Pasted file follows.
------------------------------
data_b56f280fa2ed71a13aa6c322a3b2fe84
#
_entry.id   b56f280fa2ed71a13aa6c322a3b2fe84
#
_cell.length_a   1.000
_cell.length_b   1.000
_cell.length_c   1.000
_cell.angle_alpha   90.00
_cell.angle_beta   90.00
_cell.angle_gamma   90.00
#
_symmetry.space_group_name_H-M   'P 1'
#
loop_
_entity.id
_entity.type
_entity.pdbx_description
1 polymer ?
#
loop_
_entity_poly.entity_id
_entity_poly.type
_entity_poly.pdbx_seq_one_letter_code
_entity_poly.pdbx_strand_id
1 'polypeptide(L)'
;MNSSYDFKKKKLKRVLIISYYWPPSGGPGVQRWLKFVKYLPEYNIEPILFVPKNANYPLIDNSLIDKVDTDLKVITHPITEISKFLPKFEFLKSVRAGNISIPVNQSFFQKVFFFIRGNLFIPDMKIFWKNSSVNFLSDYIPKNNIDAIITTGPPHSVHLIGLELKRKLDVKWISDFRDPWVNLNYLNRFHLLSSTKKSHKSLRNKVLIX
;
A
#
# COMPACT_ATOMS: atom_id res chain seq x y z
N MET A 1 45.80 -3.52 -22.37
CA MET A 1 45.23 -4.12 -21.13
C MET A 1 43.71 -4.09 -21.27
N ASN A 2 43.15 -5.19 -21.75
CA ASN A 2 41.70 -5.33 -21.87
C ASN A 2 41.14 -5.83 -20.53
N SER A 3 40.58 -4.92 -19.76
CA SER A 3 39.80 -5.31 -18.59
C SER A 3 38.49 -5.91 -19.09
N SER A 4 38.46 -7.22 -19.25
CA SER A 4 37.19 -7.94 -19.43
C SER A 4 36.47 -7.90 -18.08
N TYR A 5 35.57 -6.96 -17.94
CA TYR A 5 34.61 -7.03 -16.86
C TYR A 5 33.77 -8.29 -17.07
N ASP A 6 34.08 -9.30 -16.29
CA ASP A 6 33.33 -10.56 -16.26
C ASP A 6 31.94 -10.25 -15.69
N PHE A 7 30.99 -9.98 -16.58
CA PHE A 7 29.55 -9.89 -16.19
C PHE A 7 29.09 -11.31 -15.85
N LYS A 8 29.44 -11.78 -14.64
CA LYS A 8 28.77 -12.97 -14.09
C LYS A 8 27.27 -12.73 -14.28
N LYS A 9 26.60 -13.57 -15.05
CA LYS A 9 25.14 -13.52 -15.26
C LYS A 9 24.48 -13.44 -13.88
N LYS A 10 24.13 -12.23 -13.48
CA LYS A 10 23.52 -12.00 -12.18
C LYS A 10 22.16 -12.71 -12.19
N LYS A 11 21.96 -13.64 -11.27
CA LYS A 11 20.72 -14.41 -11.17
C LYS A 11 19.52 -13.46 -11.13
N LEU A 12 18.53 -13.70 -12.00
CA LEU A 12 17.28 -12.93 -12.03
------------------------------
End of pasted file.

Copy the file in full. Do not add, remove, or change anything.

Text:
data_b56f280fa2ed71a13aa6c322a3b2fe84
#
_entry.id   b56f280fa2ed71a13aa6c322a3b2fe84
#
_cell.length_a   1.000
_cell.length_b   1.000
_cell.length_c   1.000
_cell.angle_alpha   90.00
_cell.angle_beta   90.00
_cell.angle_gamma   90.00
#
_symmetry.space_group_name_H-M   'P 1'
#
loop_
_entity.id
_entity.type
_entity.pdbx_description
1 polymer ?
#
loop_
_entity_poly.entity_id
_entity_poly.type
_entity_poly.pdbx_seq_one_letter_code
_entity_poly.pdbx_strand_id
1 'polypeptide(L)'
;MNSSYDFKKKKLKRVLIISYYWPPSGGPGVQRWLKFVKYLPEYNIEPILFVPKNANYPLIDNSLIDKVDTDLKVITHPITEISKFLPKFEFLKSVRAGNISIPVNQSFFQKVFFFIRGNLFIPDMKIFWKNSSVNFLSDYIPKNNIDAIITTGPPHSVHLIGLELKRKLDVKWISDFRDPWVNLNYLNRFHLLSSTKKSHKSLRNKVLIX
;
A
#
# COMPACT_ATOMS: atom_id res chain seq x y z
N MET A 1 45.80 -3.52 -22.37
CA MET A 1 45.23 -4.12 -21.13
C MET A 1 43.71 -4.09 -21.27
N ASN A 2 43.15 -5.19 -21.75
CA ASN A 2 41.70 -5.33 -21.87
C ASN A 2 41.14 -5.83 -20.53
N SER A 3 40.58 -4.92 -19.76
CA SER A 3 39.80 -5.31 -18.59
C SER A 3 38.49 -5.91 -19.09
N SER A 4 38.46 -7.22 -19.25
CA SER A 4 37.19 -7.94 -19.43
C SER A 4 36.47 -7.90 -18.08
N TYR A 5 35.57 -6.96 -17.94
CA TYR A 5 34.61 -7.03 -16.86
C TYR A 5 33.77 -8.29 -17.07
N ASP A 6 34.08 -9.30 -16.29
CA ASP A 6 33.33 -10.56 -16.26
C ASP A 6 31.94 -10.25 -15.69
N PHE A 7 30.99 -9.98 -16.58
CA PHE A 7 29.55 -9.89 -16.19
C PHE A 7 29.09 -11.31 -15.85
N LYS A 8 29.44 -11.78 -14.64
CA LYS A 8 28.77 -12.97 -14.09
C LYS A 8 27.27 -12.73 -14.28
N LYS A 9 26.60 -13.57 -15.05
CA LYS A 9 25.14 -13.52 -15.26
C LYS A 9 24.48 -13.44 -13.88
N LYS A 10 24.13 -12.23 -13.48
CA LYS A 10 23.52 -12.00 -12.18
C LYS A 10 22.16 -12.71 -12.19
N LYS A 11 21.96 -13.64 -11.27
CA LYS A 11 20.72 -14.41 -11.17
C LYS A 11 19.52 -13.46 -11.13
N LEU A 12 18.53 -13.70 -12.00
CA LEU A 12 17.28 -12.93 -12.03